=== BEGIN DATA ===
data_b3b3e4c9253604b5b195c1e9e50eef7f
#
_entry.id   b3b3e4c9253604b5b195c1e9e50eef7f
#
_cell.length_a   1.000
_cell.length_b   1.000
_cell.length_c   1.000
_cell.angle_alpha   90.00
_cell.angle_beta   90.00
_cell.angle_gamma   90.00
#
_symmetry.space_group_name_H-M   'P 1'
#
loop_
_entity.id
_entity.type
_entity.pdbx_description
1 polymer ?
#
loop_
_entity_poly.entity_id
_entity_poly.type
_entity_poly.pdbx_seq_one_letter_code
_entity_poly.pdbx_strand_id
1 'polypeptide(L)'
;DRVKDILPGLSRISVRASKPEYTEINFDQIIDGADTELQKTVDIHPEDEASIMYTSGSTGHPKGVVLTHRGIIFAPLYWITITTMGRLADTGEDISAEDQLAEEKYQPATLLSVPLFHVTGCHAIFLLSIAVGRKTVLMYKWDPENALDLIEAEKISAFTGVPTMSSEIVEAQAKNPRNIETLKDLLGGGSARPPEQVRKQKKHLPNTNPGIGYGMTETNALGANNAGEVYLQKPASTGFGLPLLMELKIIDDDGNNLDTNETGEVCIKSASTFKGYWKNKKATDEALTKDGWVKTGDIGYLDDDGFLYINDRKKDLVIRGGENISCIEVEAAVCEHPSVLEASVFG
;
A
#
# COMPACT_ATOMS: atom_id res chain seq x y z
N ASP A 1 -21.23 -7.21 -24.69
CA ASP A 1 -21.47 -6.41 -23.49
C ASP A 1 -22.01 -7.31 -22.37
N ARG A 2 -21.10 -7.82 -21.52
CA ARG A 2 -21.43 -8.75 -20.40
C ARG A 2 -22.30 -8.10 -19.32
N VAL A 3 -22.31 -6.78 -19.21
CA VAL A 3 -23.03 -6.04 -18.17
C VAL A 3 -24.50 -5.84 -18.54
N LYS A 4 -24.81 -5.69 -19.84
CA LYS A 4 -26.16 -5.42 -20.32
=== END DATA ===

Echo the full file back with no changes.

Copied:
data_b3b3e4c9253604b5b195c1e9e50eef7f
#
_entry.id   b3b3e4c9253604b5b195c1e9e50eef7f
#
_cell.length_a   1.000
_cell.length_b   1.000
_cell.length_c   1.000
_cell.angle_alpha   90.00
_cell.angle_beta   90.00
_cell.angle_gamma   90.00
#
_symmetry.space_group_name_H-M   'P 1'
#
loop_
_entity.id
_entity.type
_entity.pdbx_description
1 polymer ?
#
loop_
_entity_poly.entity_id
_entity_poly.type
_entity_poly.pdbx_seq_one_letter_code
_entity_poly.pdbx_strand_id
1 'polypeptide(L)'
;DRVKDILPGLSRISVRASKPEYTEINFDQIIDGADTELQKTVDIHPEDEASIMYTSGSTGHPKGVVLTHRGIIFAPLYWITITTMGRLADTGEDISAEDQLAEEKYQPATLLSVPLFHVTGCHAIFLLSIAVGRKTVLMYKWDPENALDLIEAEKISAFTGVPTMSSEIVEAQAKNPRNIETLKDLLGGGSARPPEQVRKQKKHLPNTNPGIGYGMTETNALGANNAGEVYLQKPASTGFGLPLLMELKIIDDDGNNLDTNETGEVCIKSASTFKGYWKNKKATDEALTKDGWVKTGDIGYLDDDGFLYINDRKKDLVIRGGENISCIEVEAAVCEHPSVLEASVFG
;
A
#
# COMPACT_ATOMS: atom_id res chain seq x y z
N ASP A 1 -21.23 -7.21 -24.69
CA ASP A 1 -21.47 -6.41 -23.49
C ASP A 1 -22.01 -7.31 -22.37
N ARG A 2 -21.10 -7.82 -21.52
CA ARG A 2 -21.43 -8.75 -20.40
C ARG A 2 -22.30 -8.10 -19.32
N VAL A 3 -22.31 -6.78 -19.21
CA VAL A 3 -23.03 -6.04 -18.17
C VAL A 3 -24.50 -5.84 -18.54
N LYS A 4 -24.81 -5.69 -19.84
CA LYS A 4 -26.16 -5.42 -20.32